How to Turn on SMS Relay on iPhone

How to Turn on SMS Relay on iPhone

How to Turn on SMS Relay on iPhone

Apple has recently added SMS Relay, which allows Macs and iPads to receive SMS messages sent from other devices. Previously, Macs and iPads could only send iMessages via Apple’s proprietary messaging service.

The new feature enables users to answer calls and SMS messages from their Macs, even when their iPhones are charging or otherwise out of reach. It’s one of the new features of iOS 8.1 and OS X Yosemite’s Continuity.


SMS relay is one of the latest Apple Continuity features that have made their way into OS X Yosemite and iOS 8.1. This new feature allows you to receive and respond to text messages sent to your iPhone, iPad and Mac with just a few clicks of the mouse.

It’s a great way to stay connected to family members and friends while you are working on your Mac. It’s also a great tool for business professionals who need to get a hold of their clients quickly without having to search their phones.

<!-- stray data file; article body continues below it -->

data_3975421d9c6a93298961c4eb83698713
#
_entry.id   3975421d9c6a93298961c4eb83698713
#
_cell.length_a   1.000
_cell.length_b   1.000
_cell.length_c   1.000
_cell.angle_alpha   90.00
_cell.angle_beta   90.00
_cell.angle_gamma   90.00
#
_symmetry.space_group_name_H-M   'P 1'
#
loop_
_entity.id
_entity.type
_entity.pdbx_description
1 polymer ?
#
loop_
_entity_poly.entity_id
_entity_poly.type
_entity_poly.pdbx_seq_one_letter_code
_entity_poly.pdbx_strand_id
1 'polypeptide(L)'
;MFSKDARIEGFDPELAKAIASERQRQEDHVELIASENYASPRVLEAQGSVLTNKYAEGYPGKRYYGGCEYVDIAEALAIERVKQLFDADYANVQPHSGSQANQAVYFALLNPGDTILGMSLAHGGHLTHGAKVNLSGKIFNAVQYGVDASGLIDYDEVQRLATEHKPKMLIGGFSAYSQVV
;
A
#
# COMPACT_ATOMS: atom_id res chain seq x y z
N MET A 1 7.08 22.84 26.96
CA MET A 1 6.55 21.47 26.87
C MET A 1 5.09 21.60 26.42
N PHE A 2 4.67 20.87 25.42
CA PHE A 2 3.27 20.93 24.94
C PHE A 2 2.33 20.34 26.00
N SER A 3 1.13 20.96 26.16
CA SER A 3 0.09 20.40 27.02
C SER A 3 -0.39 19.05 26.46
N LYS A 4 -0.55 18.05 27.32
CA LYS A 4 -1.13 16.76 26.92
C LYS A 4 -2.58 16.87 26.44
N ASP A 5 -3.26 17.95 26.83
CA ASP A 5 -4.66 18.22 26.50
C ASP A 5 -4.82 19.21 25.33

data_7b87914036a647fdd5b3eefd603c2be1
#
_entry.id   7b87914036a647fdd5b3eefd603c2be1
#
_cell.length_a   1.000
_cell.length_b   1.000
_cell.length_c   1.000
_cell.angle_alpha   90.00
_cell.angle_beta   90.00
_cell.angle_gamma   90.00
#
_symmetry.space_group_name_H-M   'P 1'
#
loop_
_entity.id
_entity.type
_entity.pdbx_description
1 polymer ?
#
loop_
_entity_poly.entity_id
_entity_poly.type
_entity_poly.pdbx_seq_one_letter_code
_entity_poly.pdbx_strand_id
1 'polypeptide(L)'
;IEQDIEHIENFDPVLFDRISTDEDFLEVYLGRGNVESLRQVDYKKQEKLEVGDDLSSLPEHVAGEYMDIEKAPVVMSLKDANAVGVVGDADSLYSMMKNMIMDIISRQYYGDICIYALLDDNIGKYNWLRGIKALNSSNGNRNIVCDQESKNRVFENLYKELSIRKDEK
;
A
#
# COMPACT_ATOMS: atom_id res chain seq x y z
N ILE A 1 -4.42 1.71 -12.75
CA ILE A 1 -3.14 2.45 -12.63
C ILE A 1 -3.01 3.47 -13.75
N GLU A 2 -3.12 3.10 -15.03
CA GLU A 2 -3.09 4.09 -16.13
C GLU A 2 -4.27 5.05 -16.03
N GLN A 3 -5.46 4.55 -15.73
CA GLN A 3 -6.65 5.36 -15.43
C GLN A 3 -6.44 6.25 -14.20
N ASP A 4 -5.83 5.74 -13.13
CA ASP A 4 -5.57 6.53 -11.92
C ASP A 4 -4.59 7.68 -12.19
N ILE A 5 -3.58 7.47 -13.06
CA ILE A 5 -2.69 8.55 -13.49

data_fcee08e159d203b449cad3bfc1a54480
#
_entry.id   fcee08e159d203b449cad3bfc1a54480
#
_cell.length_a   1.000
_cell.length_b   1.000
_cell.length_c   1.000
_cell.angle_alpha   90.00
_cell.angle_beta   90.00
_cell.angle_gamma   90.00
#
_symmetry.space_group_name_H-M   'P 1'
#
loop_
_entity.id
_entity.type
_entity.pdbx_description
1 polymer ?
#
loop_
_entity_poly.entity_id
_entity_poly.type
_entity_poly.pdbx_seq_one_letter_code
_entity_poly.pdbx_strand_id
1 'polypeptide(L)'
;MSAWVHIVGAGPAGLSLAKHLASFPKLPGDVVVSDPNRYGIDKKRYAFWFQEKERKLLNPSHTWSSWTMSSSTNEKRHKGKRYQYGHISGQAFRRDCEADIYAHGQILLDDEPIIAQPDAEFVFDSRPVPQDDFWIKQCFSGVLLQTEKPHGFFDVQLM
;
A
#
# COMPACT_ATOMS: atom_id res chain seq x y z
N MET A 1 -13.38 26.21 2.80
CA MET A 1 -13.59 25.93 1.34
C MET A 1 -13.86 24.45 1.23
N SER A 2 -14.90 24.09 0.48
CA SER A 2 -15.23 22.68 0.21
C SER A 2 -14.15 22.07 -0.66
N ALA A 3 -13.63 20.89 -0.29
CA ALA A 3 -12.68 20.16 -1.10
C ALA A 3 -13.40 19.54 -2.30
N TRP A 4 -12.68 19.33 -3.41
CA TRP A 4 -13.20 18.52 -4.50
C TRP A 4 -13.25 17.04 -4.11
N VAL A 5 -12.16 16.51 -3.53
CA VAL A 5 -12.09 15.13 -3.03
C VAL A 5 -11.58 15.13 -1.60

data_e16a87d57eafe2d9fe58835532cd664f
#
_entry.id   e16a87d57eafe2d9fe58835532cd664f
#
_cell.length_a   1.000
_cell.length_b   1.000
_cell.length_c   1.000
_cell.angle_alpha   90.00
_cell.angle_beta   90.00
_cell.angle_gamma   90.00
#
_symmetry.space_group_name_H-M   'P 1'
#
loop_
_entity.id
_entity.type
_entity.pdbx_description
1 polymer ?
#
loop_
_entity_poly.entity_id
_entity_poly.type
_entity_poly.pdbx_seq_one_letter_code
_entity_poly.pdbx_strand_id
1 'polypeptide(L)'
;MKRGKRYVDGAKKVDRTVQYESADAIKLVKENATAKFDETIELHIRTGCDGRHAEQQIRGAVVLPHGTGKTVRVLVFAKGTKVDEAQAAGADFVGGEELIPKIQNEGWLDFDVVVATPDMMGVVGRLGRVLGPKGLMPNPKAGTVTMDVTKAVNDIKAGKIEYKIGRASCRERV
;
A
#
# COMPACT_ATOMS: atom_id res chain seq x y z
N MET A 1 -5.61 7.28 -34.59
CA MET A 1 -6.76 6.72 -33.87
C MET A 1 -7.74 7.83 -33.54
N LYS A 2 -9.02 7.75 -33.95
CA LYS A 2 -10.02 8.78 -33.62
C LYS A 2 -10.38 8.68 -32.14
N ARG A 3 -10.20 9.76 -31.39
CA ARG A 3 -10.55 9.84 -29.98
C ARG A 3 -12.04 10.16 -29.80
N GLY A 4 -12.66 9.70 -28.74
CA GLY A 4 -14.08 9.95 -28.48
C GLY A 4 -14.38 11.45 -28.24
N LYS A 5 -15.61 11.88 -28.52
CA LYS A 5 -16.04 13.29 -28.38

With Continuity, users can send and receive text messages from their iOS devices with the built-in Messages app on their iPad or their Mac. The SMS relay feature works by linking the iMessage accounts on both the iOS and Mac devices, and then encrypting and forwarding incoming SMS and MMS text messages.

However, there are a few things you should know before you start using SMS relay on your iPad or Mac. First of all, you should make sure that you are signed in to the same iCloud account on both devices. You can check this by opening up the Messages app on your iOS device and then going to Settings – iMessage and making sure that you are signed into the same iCloud account.

Once you’ve done that, you should open up the Messages app on your iPad or Mac and then tap on Settings – iMessage and select Text Message Forwarding. This will give you a list of all the other devices that are linked to your iCloud account, and you can decide which ones you want to receive the SMS messages.

After that, you should enter the activation code onto your iPhone when prompted by the Messages app on your iPad or your Mac and you should then be able to receive text messages from your iPhone. This will work seamlessly on all of your devices and you won’t have to worry about searching for your phone while you are working.